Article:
Formal Assignments

A Sequence of Informal and Formal Writing Assignments in a Psychology of Religion Syllabus

Author: 
Colleen Moore, Psychology of Religion, UW-Madison
Description: 
As her students work toward a 10-15 page research paper, Professor Colleen Moore assigns 8 shorter papers that build from informal to formal writing and simple to complex rhetorical tasks, enabling her students to practice and build their writing skills.

Psychology of Religion 411

This course examines religions and religious phenomena from the point of view of empirical psychology. This is a Level III (Advanced) Psychology course that assumes some sophisticated background in either psychology or religious studies.

 

Sequencing Different Genres of Writing Assignments in a Women’s Studies Syllabus

Author: 
Caitilyn Allen, Plant Pathology, UW-Madison
Description: 
Professor Caitilyn Allen’s writing-intensive Women’s Studies syllabus includes her expectations for polished and revised drafts as well as overviews of the various papers she assigns throughout the semester.

Women’s Studies 530: Biology and Gender

 

Sequenced Graded And Ungraded Writing Assignments In A Writing-Intensive Literature Syllabus

Author: 
Lynn Keller, English, UW-Madison
Description: 
This sample syllabus shows how Professor Lynn Keller assigns ungraded, low-stakes journal writing in her writing-intensive literature course to let her students develop their ideas before they turn them into a high-stakes, graded essay.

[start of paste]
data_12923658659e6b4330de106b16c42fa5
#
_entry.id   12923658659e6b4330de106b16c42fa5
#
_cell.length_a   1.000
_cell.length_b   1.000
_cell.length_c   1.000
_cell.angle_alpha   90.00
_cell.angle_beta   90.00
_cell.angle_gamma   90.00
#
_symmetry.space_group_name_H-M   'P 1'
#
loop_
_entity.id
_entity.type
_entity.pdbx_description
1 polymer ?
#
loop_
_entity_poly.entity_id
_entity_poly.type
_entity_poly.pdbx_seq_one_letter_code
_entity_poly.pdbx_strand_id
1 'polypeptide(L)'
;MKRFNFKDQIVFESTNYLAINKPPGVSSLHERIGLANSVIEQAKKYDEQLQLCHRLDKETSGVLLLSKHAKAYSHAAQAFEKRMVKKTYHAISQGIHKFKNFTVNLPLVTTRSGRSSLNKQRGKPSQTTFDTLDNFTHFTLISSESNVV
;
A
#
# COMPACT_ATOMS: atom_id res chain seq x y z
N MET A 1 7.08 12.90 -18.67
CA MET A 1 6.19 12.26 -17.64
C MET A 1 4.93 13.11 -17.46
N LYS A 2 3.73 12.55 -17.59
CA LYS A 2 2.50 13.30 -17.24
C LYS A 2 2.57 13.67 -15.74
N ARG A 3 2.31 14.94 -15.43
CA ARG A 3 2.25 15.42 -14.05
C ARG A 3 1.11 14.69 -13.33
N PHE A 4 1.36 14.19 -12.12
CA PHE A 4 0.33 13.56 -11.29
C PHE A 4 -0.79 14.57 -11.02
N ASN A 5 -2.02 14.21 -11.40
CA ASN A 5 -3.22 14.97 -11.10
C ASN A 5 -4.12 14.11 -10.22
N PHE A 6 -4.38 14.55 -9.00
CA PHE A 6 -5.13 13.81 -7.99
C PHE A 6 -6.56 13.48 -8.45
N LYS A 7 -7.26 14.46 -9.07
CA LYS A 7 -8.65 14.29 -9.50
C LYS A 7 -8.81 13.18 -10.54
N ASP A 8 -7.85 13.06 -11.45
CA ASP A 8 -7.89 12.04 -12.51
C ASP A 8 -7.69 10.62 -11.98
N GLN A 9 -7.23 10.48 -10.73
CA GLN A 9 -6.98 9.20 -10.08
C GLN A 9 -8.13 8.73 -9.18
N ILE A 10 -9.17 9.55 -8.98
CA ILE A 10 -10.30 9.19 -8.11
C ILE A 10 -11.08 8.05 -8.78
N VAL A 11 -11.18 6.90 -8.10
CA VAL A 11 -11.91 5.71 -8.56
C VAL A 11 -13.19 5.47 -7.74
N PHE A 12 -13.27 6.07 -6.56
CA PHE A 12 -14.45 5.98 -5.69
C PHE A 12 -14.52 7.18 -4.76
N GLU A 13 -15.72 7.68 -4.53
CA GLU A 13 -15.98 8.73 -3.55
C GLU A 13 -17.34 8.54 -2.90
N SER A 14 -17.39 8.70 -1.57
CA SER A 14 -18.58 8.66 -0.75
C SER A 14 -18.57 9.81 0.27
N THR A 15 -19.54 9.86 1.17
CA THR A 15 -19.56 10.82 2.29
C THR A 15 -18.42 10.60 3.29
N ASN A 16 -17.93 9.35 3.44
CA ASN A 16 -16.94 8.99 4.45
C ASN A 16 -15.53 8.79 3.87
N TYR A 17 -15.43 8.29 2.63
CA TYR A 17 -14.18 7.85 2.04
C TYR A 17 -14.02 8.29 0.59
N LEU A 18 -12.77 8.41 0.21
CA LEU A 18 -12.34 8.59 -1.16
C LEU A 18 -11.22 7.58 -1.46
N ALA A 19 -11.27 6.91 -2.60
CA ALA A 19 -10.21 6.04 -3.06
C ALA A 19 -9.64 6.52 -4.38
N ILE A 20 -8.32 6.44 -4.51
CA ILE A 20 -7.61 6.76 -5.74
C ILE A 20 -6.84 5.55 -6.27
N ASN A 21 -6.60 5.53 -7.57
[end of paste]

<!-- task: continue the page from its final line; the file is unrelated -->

Modern American Literature Since 1914

 

Time and Place: 2:30‑3:45 110 Noland
Office hours: Tuesday 1:00‑3:00 and by appointment
7131 Helen C. White Hall, 263‑3794
e‑mail: rlkeller@facstaff.wisc.edu

 

Course Description:

A Writing Portfolio Project in Math 130

Author: 
Brad Franklin, Mathematics Department, UW-Madison
Description: 
In this course for math-education students, students do a series of various writing assignments throughout the semester, culminating in this portfolio of their written work.

A Portfolio Project in Math 

 

Purpose: 

Sample Evaluation Criteria for Papers in a Philosophy Course

Author: 
Jocelyn Johnson, Philosophy Department, UW-Madison
Description: 
This kind of rubric, from an undergraduate philosophy course on contemporary moral issues, not only emphasizes the traits of successful papers but also, with its continuum for each trait, gives students a quick visual sense of strengths and of areas to improve.  Notice that the instructor gives open-ended comments as well.  And notice the excellent explanations of the evaluation criteria--some terms, like "orginality," need explanining within the context of a particular course and particular assignment.

Sample Paper Evaluation Sheet in Philosophy

 

 

Name:_________________________________  Topic:_______________________________________________

 

 

 

Writing Assignments in Anthropology 490

Author: 
Karen Strier
Description: 
Focusing on the point, structure, audience, topic, and format for course papers, anthropologist Karen Strier advises her students about writing the one and five-page papers for her writing-intensive senior seminar.

This is a writing intensive course, which means frequent writing assignments, lots of feedback, opportunities to work on both the content of your papers and how you communicate your knowledge and ideas in writing. The writing assignments are intended to fulfill the assumption that “writing facilitates learning.” I think you will enjoy them.

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